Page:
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Reuters/Stephane Mahe
Fake it till you make it.
LET'S GET IT ON

France is showing Europe how to make enough babies to replenish its population

By Aamna Mohdin

Across the European continent, countries are failing to produce enough children to keep their population size constant over time. But France is the exception.

The country recorded the highest number of births (799,700) in 2015 and the highest fertility rate (1.96) (the average number of lifetime births per women) in the European Union, according to recent data released by Eurostat. France’s fertility rate was the closest to the magical number 2.1— the average number of live births per woman needed in a modern society to replace the population.

The average fertility rate across the EU was a dismal 1.58 in 2015 (a slight increase from 1.46 in 2001). Poland, Cyprus, and Portugal languished at the bottom of the list with a fertility rate of 1.32, 1.32, and 1.31, respectively. From 2001 to 2015, Cyprus, Macedonia, and, Luxembourg saw their fertility rates shrink the most.

While Latvia, Czech Republic, and Lithuania, saw the biggest jump in fertility rates between 2001 to 2015.

Richard Jackson, president of non-profit think tank the Global Aging Institute, says a fertility rate between 1.8 and 2.0, along with a bit of net migration is the “sweet spot” (i.e. no runaway population growth and no population in decline).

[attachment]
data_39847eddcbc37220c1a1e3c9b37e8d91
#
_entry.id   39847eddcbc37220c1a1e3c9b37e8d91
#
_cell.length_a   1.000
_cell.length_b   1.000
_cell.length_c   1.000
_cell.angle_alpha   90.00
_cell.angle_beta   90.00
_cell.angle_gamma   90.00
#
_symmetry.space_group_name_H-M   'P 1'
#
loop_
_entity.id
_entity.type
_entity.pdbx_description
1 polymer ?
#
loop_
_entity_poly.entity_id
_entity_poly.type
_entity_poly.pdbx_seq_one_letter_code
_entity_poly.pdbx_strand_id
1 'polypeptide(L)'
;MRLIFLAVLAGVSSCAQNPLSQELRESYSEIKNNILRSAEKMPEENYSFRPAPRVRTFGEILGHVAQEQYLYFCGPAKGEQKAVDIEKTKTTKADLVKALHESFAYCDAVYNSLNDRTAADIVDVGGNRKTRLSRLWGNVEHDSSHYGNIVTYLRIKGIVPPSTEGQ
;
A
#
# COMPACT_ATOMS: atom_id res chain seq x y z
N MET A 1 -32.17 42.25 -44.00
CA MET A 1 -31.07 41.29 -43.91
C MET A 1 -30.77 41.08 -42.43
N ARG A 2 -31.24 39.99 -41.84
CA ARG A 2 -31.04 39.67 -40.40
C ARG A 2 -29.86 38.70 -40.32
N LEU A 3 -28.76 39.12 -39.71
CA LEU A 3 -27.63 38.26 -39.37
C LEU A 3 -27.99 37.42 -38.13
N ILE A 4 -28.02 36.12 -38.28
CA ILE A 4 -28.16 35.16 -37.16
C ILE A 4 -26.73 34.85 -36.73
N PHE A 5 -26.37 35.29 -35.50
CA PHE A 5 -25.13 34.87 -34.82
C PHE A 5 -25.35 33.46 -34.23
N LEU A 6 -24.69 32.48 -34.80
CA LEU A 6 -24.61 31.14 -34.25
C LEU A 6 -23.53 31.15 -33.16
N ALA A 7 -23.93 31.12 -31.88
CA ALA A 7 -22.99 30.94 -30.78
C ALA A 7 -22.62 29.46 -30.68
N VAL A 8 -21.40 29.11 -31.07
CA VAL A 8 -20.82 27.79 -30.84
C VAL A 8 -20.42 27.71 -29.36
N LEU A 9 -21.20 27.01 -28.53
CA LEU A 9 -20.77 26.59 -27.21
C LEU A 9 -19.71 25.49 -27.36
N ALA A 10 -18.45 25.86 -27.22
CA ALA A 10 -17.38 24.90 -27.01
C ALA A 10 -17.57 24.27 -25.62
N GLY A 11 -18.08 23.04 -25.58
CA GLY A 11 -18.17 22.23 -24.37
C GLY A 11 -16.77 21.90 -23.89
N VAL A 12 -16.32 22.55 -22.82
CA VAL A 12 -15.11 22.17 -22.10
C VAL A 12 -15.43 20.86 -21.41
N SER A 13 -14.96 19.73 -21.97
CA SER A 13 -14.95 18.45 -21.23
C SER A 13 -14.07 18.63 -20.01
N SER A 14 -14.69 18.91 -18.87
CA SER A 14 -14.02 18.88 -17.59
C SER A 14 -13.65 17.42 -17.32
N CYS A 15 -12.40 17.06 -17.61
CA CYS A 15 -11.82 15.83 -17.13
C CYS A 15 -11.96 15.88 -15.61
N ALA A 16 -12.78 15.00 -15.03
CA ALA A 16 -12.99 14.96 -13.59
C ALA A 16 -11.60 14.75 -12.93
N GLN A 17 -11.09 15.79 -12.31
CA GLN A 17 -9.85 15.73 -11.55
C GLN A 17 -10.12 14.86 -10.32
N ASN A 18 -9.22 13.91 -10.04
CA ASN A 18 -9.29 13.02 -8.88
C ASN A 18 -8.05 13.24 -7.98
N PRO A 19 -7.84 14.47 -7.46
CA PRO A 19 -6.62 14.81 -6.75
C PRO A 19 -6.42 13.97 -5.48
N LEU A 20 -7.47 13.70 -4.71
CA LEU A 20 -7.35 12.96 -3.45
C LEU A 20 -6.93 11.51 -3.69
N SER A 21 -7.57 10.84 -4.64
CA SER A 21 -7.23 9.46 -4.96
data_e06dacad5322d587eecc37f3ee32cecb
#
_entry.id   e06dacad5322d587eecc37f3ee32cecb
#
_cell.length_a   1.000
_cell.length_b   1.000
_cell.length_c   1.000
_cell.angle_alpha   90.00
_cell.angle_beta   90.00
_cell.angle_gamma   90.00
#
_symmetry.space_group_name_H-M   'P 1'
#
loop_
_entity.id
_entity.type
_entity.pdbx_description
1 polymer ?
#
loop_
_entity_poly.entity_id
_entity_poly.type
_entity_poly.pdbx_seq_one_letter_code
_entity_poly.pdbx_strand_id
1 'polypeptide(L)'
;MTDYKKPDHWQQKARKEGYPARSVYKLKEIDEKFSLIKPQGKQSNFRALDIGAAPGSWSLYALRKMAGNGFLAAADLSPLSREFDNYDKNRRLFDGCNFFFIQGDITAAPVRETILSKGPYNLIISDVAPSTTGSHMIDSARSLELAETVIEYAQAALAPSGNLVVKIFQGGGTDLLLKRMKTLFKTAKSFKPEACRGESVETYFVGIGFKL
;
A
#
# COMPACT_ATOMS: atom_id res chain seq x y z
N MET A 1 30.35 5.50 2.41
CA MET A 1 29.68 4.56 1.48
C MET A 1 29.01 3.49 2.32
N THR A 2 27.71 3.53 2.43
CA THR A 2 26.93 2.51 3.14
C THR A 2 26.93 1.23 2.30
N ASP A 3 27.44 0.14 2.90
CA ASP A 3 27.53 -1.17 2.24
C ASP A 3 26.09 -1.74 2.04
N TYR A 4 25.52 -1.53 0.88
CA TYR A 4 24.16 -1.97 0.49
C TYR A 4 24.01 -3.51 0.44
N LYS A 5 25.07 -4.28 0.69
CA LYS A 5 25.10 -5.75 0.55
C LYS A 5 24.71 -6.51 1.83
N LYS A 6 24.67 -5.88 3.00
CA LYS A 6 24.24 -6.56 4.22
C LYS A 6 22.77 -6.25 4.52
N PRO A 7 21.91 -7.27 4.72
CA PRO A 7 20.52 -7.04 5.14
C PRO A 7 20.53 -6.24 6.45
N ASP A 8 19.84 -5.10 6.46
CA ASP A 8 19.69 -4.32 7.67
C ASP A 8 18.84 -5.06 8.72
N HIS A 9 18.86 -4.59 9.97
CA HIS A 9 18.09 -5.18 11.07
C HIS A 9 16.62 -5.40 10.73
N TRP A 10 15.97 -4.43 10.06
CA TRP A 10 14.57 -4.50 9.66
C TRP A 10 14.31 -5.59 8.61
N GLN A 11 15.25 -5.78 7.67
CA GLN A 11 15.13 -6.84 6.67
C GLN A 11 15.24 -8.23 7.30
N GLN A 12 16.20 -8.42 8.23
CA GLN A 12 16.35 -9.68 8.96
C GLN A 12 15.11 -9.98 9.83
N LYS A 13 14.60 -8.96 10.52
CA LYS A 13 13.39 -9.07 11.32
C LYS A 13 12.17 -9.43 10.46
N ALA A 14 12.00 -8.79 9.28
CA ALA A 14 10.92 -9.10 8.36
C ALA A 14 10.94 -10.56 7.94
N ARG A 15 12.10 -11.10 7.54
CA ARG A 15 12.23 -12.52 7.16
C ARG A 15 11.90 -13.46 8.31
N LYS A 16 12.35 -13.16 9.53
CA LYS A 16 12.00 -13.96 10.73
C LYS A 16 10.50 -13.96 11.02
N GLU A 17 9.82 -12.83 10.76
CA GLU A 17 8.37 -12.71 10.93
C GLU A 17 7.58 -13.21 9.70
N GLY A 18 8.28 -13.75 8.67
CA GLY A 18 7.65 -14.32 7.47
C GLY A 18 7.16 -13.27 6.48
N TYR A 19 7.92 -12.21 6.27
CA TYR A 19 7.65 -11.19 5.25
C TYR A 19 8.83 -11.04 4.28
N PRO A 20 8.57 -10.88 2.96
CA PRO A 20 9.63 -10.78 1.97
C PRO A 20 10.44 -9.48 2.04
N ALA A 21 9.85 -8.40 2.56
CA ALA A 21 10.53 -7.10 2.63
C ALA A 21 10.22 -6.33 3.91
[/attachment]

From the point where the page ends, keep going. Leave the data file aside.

“There are two very different Europes demographically,” Jackson explains, and those with low fertility rates face grave economic and social repercussions. France and some Northern European countries are pretty close to 2.0, while another group has fertility rates of 1.5 or lower.

For example, Germany, which has a fertility rate of 1.5, is projected lose between 8 and 13 million residents from today’s level by 2060. The country’s share of working-age Germans (aged 20 and 64) is expected to shrink from around 60% today to 50% in 2060. Not even an influx of a million refugees will reverse the trend.

France’s leg up is partly due to women’s role in the workforce, according to Jackson. He argues that a “work-family balance is at the heart of it.”  Countries that are able to facilitate balancing women’s desire to work and have a family have higher fertility rates. Countries that restrict a woman’s ability to have children and work end up with less of both.

France’s numerous pro-natal policies include paid maternity leave, job guarantees, so a mother can return to the job she temporarily left, and subsidized daycare. Other countries that want to boost fertility rates need their cultures “to come along too,” Jackson says. “Attitudes in the broader society and within families need to change as well.”

Pro-natal policies in Europe have a “very rocky history,” Jackson says. Their popularity waned after fascist regimes in Italy, Spain, and Germany all promoted large families. As this link between fascism and pro-natal policies dissipates, calls for pro-natal policies are back in vogue, some more aggressive than others.